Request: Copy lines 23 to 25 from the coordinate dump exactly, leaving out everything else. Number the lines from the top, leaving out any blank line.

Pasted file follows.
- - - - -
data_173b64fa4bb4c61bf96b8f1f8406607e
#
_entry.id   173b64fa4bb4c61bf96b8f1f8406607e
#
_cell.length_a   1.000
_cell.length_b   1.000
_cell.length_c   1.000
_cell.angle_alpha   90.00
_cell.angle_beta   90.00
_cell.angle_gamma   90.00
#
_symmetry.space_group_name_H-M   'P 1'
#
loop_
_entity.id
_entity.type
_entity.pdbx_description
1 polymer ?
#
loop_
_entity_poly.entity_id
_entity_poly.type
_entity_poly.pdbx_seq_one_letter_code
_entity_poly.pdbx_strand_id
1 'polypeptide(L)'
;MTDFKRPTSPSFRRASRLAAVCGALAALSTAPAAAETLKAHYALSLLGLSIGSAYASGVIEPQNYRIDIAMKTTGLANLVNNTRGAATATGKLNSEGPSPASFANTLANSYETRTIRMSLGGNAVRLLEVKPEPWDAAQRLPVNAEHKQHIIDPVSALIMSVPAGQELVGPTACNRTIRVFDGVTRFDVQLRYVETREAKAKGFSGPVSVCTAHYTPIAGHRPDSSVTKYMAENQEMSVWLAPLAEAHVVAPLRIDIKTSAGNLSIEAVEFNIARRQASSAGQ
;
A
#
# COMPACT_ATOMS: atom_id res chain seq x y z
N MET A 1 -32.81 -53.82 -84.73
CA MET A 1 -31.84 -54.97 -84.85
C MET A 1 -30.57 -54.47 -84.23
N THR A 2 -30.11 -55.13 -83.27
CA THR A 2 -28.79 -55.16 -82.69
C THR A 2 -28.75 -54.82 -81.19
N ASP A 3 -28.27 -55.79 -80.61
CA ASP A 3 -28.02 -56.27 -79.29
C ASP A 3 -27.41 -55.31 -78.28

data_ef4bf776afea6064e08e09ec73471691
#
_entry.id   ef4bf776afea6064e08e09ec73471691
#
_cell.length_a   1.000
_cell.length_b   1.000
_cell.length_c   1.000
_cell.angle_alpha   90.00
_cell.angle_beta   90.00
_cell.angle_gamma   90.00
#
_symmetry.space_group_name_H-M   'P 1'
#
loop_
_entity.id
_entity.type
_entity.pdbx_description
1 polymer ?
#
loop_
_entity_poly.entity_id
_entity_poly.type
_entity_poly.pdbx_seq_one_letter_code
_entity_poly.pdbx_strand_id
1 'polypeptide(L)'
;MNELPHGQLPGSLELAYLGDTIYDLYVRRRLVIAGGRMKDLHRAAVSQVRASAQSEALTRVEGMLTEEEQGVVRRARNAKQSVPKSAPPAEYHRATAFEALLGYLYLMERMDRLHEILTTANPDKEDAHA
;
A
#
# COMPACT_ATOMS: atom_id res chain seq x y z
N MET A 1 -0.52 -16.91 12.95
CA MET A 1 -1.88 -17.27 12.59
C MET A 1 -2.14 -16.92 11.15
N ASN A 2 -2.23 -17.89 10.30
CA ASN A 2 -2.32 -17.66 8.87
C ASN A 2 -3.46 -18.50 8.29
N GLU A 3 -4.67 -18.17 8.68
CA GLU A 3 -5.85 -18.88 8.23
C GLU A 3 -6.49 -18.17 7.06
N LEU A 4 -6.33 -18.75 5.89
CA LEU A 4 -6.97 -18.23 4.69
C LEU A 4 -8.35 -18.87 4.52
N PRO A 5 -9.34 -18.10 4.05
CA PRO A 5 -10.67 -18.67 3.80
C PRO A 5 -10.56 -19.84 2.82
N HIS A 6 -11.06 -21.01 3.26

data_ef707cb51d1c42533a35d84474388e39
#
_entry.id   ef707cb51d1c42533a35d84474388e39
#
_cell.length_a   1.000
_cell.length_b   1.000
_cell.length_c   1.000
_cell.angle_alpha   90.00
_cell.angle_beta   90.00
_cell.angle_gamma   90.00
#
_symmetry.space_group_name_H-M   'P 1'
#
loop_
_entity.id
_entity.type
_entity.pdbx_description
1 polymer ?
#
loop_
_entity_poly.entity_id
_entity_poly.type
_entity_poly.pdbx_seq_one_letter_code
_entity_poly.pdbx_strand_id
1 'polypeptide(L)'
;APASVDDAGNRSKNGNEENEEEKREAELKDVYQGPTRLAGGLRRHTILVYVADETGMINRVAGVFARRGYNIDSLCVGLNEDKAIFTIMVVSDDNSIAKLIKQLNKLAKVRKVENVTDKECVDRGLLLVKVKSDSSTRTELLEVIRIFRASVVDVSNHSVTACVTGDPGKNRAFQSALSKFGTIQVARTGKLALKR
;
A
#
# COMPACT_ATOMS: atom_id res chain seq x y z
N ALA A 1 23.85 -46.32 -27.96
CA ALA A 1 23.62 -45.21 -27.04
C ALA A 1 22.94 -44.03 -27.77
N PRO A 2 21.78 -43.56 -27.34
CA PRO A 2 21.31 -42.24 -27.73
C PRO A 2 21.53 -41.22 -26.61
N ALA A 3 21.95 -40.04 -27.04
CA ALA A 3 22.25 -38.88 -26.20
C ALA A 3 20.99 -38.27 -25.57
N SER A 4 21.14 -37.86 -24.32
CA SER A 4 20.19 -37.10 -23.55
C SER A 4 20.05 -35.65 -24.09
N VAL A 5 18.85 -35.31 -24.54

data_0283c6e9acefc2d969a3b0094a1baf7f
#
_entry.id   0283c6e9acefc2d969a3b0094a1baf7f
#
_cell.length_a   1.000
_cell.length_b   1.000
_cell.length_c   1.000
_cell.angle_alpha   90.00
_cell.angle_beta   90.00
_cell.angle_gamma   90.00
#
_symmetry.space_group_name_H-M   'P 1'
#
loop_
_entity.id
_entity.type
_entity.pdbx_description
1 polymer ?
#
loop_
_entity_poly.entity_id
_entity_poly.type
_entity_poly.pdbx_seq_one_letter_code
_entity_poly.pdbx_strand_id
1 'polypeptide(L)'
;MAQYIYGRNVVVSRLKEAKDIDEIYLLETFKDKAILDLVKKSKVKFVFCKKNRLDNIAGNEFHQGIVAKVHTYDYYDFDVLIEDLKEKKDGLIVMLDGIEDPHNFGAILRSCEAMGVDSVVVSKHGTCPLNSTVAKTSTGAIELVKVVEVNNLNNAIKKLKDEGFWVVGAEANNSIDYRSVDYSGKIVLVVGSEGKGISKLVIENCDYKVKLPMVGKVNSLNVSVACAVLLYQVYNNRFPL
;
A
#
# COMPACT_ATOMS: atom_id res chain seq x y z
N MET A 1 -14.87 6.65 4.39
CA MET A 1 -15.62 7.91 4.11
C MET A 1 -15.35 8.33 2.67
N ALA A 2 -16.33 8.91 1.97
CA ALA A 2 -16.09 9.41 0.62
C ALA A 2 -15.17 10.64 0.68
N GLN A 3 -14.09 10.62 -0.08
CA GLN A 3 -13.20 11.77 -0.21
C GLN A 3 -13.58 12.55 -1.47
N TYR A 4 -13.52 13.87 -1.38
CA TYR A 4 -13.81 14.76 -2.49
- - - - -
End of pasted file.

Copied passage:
_entity_poly.pdbx_seq_one_letter_code
_entity_poly.pdbx_strand_id
1 'polypeptide(L)'